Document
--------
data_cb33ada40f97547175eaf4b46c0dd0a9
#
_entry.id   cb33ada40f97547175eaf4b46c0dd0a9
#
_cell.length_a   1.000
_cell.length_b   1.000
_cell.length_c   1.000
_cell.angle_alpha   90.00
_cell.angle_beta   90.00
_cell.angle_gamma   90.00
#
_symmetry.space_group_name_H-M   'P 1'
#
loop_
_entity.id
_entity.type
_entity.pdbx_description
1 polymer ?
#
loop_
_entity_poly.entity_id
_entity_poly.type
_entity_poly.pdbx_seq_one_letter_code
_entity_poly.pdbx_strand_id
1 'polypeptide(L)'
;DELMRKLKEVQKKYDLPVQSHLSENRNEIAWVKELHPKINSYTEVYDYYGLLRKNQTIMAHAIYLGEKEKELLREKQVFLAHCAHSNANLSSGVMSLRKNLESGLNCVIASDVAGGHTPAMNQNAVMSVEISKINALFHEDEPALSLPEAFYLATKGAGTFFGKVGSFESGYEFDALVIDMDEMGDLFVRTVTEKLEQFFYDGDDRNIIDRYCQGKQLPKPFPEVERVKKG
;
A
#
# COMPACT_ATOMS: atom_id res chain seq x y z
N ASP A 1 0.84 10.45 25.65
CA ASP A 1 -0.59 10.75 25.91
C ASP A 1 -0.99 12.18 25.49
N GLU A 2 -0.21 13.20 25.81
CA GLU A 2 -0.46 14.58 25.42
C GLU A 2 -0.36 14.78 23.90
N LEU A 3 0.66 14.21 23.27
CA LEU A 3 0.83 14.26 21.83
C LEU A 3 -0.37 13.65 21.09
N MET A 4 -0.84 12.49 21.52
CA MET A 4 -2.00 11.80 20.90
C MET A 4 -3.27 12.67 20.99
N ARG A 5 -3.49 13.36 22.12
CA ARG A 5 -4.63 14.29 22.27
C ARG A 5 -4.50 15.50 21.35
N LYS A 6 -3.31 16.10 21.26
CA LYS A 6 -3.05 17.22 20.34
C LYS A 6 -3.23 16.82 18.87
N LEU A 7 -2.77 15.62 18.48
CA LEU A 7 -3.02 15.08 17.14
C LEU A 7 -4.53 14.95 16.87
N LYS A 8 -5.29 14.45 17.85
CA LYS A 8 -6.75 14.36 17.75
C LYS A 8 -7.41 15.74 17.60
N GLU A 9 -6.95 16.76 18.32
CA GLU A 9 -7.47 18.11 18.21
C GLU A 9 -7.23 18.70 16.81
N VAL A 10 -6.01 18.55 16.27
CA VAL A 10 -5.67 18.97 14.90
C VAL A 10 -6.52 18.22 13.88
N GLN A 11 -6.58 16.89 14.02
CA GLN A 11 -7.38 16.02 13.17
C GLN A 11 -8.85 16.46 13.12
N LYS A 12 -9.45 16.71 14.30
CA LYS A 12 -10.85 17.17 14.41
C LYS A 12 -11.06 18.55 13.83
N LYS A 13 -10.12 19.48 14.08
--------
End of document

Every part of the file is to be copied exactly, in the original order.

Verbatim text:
data_cb33ada40f97547175eaf4b46c0dd0a9
#
_entry.id   cb33ada40f97547175eaf4b46c0dd0a9
#
_cell.length_a   1.000
_cell.length_b   1.000
_cell.length_c   1.000
_cell.angle_alpha   90.00
_cell.angle_beta   90.00
_cell.angle_gamma   90.00
#
_symmetry.space_group_name_H-M   'P 1'
#
loop_
_entity.id
_entity.type
_entity.pdbx_description
1 polymer ?
#
loop_
_entity_poly.entity_id
_entity_poly.type
_entity_poly.pdbx_seq_one_letter_code
_entity_poly.pdbx_strand_id
1 'polypeptide(L)'
;DELMRKLKEVQKKYDLPVQSHLSENRNEIAWVKELHPKINSYTEVYDYYGLLRKNQTIMAHAIYLGEKEKELLREKQVFLAHCAHSNANLSSGVMSLRKNLESGLNCVIASDVAGGHTPAMNQNAVMSVEISKINALFHEDEPALSLPEAFYLATKGAGTFFGKVGSFESGYEFDALVIDMDEMGDLFVRTVTEKLEQFFYDGDDRNIIDRYCQGKQLPKPFPEVERVKKG
;
A
#
# COMPACT_ATOMS: atom_id res chain seq x y z
N ASP A 1 0.84 10.45 25.65
CA ASP A 1 -0.59 10.75 25.91
C ASP A 1 -0.99 12.18 25.49
N GLU A 2 -0.21 13.20 25.81
CA GLU A 2 -0.46 14.58 25.42
C GLU A 2 -0.36 14.78 23.90
N LEU A 3 0.66 14.21 23.27
CA LEU A 3 0.83 14.26 21.83
C LEU A 3 -0.37 13.65 21.09
N MET A 4 -0.84 12.49 21.52
CA MET A 4 -2.00 11.80 20.90
C MET A 4 -3.27 12.67 20.99
N ARG A 5 -3.49 13.36 22.12
CA ARG A 5 -4.63 14.29 22.27
C ARG A 5 -4.50 15.50 21.35
N LYS A 6 -3.31 16.10 21.26
CA LYS A 6 -3.05 17.22 20.34
C LYS A 6 -3.23 16.82 18.87
N LEU A 7 -2.77 15.62 18.48
CA LEU A 7 -3.02 15.08 17.14
C LEU A 7 -4.53 14.95 16.87
N LYS A 8 -5.29 14.45 17.85
CA LYS A 8 -6.75 14.36 17.75
C LYS A 8 -7.41 15.74 17.60
N GLU A 9 -6.95 16.76 18.32
CA GLU A 9 -7.47 18.11 18.21
C GLU A 9 -7.23 18.70 16.81
N VAL A 10 -6.01 18.55 16.27
CA VAL A 10 -5.67 18.97 14.90
C VAL A 10 -6.52 18.22 13.88
N GLN A 11 -6.58 16.89 14.02
CA GLN A 11 -7.38 16.02 13.17
C GLN A 11 -8.85 16.46 13.12
N LYS A 12 -9.45 16.71 14.30
CA LYS A 12 -10.85 17.17 14.41
C LYS A 12 -11.06 18.55 13.83
N LYS A 13 -10.12 19.48 14.08